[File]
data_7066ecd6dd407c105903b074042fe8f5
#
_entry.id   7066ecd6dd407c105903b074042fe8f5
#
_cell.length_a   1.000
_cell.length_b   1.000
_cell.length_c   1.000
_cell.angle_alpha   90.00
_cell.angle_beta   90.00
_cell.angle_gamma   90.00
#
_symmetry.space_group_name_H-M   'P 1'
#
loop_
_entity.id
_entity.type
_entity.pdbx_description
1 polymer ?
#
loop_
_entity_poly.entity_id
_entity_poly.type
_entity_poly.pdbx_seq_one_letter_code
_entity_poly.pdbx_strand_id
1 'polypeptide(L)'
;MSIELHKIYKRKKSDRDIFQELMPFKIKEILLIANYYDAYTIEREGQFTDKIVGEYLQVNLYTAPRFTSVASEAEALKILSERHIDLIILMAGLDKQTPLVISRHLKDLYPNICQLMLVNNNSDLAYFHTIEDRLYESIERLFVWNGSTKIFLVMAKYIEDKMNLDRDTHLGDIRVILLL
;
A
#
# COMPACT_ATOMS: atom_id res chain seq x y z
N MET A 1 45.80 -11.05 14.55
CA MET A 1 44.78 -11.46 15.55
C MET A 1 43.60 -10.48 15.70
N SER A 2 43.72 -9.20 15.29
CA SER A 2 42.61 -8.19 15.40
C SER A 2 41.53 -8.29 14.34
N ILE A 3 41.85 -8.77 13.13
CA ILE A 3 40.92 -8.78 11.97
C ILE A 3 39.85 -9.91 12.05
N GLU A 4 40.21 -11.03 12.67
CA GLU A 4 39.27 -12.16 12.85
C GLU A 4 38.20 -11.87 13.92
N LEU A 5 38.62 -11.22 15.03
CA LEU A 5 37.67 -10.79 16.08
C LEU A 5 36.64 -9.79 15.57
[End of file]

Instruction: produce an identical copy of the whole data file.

data_7066ecd6dd407c105903b074042fe8f5
#
_entry.id   7066ecd6dd407c105903b074042fe8f5
#
_cell.length_a   1.000
_cell.length_b   1.000
_cell.length_c   1.000
_cell.angle_alpha   90.00
_cell.angle_beta   90.00
_cell.angle_gamma   90.00
#
_symmetry.space_group_name_H-M   'P 1'
#
loop_
_entity.id
_entity.type
_entity.pdbx_description
1 polymer ?
#
loop_
_entity_poly.entity_id
_entity_poly.type
_entity_poly.pdbx_seq_one_letter_code
_entity_poly.pdbx_strand_id
1 'polypeptide(L)'
;MSIELHKIYKRKKSDRDIFQELMPFKIKEILLIANYYDAYTIEREGQFTDKIVGEYLQVNLYTAPRFTSVASEAEALKILSERHIDLIILMAGLDKQTPLVISRHLKDLYPNICQLMLVNNNSDLAYFHTIEDRLYESIERLFVWNGSTKIFLVMAKYIEDKMNLDRDTHLGDIRVILLL
;
A
#
# COMPACT_ATOMS: atom_id res chain seq x y z
N MET A 1 45.80 -11.05 14.55
CA MET A 1 44.78 -11.46 15.55
C MET A 1 43.60 -10.48 15.70
N SER A 2 43.72 -9.20 15.29
CA SER A 2 42.61 -8.19 15.40
C SER A 2 41.53 -8.29 14.34
N ILE A 3 41.85 -8.77 13.13
CA ILE A 3 40.92 -8.78 11.97
C ILE A 3 39.85 -9.91 12.05
N GLU A 4 40.21 -11.03 12.67
CA GLU A 4 39.27 -12.16 12.85
C GLU A 4 38.20 -11.87 13.92
N LEU A 5 38.62 -11.22 15.03
CA LEU A 5 37.67 -10.79 16.08
C LEU A 5 36.64 -9.79 15.57